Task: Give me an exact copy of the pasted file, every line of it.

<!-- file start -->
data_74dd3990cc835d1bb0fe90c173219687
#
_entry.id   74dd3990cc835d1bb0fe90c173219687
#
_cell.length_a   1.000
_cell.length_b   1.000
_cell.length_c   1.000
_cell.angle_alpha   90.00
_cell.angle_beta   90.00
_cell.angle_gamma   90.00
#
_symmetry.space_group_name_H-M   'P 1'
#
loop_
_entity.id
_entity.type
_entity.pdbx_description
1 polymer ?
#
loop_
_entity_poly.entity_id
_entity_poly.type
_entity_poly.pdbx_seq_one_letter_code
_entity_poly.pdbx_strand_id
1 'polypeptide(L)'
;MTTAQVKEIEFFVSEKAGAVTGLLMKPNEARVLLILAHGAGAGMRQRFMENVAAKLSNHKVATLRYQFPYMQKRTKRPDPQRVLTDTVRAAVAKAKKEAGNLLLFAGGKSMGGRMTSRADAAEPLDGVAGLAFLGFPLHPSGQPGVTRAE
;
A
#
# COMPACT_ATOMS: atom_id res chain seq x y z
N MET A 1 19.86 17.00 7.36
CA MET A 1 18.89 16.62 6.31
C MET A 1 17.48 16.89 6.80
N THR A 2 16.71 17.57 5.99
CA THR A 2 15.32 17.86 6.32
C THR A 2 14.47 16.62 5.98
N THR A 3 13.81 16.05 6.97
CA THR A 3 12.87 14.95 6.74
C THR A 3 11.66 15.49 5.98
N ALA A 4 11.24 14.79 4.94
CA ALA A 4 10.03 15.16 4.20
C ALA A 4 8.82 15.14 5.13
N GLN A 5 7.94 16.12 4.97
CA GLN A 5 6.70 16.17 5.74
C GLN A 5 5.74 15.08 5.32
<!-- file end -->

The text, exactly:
data_74dd3990cc835d1bb0fe90c173219687
#
_entry.id   74dd3990cc835d1bb0fe90c173219687
#
_cell.length_a   1.000
_cell.length_b   1.000
_cell.length_c   1.000
_cell.angle_alpha   90.00
_cell.angle_beta   90.00
_cell.angle_gamma   90.00
#
_symmetry.space_group_name_H-M   'P 1'
#
loop_
_entity.id
_entity.type
_entity.pdbx_description
1 polymer ?
#
loop_
_entity_poly.entity_id
_entity_poly.type
_entity_poly.pdbx_seq_one_letter_code
_entity_poly.pdbx_strand_id
1 'polypeptide(L)'
;MTTAQVKEIEFFVSEKAGAVTGLLMKPNEARVLLILAHGAGAGMRQRFMENVAAKLSNHKVATLRYQFPYMQKRTKRPDPQRVLTDTVRAAVAKAKKEAGNLLLFAGGKSMGGRMTSRADAAEPLDGVAGLAFLGFPLHPSGQPGVTRAE
;
A
#
# COMPACT_ATOMS: atom_id res chain seq x y z
N MET A 1 19.86 17.00 7.36
CA MET A 1 18.89 16.62 6.31
C MET A 1 17.48 16.89 6.80
N THR A 2 16.71 17.57 5.99
CA THR A 2 15.32 17.86 6.32
C THR A 2 14.47 16.62 5.98
N THR A 3 13.81 16.05 6.97
CA THR A 3 12.87 14.95 6.74
C THR A 3 11.66 15.49 5.98
N ALA A 4 11.24 14.79 4.94
CA ALA A 4 10.03 15.16 4.20
C ALA A 4 8.82 15.14 5.13
N GLN A 5 7.94 16.12 4.97
CA GLN A 5 6.70 16.17 5.74
C GLN A 5 5.74 15.08 5.32